Opening up your dental practice is a big task to undertake. Finding the right estate suitable for your requirements is a major part of setting up your office. If you are searching for a dental office for lease, there are various factors to consider before you sign on the dotted line.
Responsibly read and understand the lease agreement to ensure you have a stable dental office space at your disposal. If you fail to do so, the owner might ask you to move out or relocate without any proper justification. Signing a commercial lease will probably be one of the biggest investments you make in your dental practice, and it will determine the amount of control the landlord/owner will have over the premises.
To avoid a scenario where you are left without an office, here are the common mistakes to avoid when looking for a dental office for lease.
Not Taking Advantage of Tenant Improvement
Tenant improvements are basically the physical changes made to the property by you to make it suitable for use according to your requirement. Getting a TI allowance from the owner can significantly help you improve the quality of your dental office.
A recommended tip is to ask for a TI allowance in cash up front. You can utilize the cash to pay off expenses rather than waiting for it to be reimbursed. Also, keep an eye on any TI removal clause as that will hold you liable to restore the property to its original state once you move out.
Not Selecting the Right Size of Dental Office
You need to decide beforehand the number of rooms required for your practice as it will determine the size of your office. If you want a combined reception and waiting area, stick to the plan because these decisions can get emotional, and you might overshoot your budget just for aesthetic purposes.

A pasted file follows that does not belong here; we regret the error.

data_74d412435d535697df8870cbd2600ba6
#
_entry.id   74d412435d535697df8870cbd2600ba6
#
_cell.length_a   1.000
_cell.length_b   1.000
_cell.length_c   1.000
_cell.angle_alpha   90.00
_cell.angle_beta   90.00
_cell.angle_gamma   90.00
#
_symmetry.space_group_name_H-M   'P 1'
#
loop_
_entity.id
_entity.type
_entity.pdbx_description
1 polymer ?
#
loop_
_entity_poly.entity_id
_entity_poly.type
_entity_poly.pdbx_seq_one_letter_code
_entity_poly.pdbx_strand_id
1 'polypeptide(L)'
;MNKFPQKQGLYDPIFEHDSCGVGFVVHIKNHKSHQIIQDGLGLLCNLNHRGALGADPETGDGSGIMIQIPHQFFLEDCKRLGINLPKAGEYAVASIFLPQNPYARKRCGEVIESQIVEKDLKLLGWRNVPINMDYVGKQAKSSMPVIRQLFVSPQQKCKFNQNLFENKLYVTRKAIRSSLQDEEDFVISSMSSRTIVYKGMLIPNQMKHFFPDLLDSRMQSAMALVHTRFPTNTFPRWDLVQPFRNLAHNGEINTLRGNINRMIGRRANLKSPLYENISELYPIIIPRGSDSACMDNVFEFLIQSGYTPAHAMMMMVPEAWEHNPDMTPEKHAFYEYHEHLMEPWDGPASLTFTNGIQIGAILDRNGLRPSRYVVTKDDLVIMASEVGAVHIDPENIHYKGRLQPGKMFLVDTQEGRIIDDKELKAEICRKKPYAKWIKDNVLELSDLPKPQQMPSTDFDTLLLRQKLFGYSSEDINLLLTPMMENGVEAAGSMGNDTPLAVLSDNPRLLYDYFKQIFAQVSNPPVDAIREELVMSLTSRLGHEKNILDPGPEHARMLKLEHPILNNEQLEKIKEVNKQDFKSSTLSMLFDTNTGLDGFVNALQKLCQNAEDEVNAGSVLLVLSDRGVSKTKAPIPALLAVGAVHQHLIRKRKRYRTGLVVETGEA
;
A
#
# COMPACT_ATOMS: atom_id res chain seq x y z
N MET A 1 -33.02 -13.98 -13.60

There is no point in investing in a big office if you will not be utilizing the space available.
Not Taking the Neighborhood into Consideration
Do not go in for office space just because it is cheap. Setting a budget and sticking to it is essential, but that does not mean you compromise on factors such as security and accessibility. Is it a safe neighborhood to open an office? How easy will it be to reach your office? Is public transportation available nearby? Answer these questions to meet your requirements.
Not Engaging Help from Experts
Apart from tenant improvements, there are various other clauses you need to thoroughly understand and negotiate on when signing a lease. Some of these include:
- Compliance with ADA
- Exclusivity provisions
- Relocation and recapture clauses
- HVAC system
- Anti-kickback issues
- Death and disability clause
The average net income for generalist dentists in the private sector, in 2019, in the US was $204,710. You would end up spending 6% to 9% of this income on rent. It is recommended you engage the services of professionals experienced in the field of dental office real estate.
As seen above, the process of searching for a dental office for lease has many moving parts. Avoid the mistakes mentioned. Experts can help you navigate through the lease clauses with the landlord and negotiate the best outcome for your practice.
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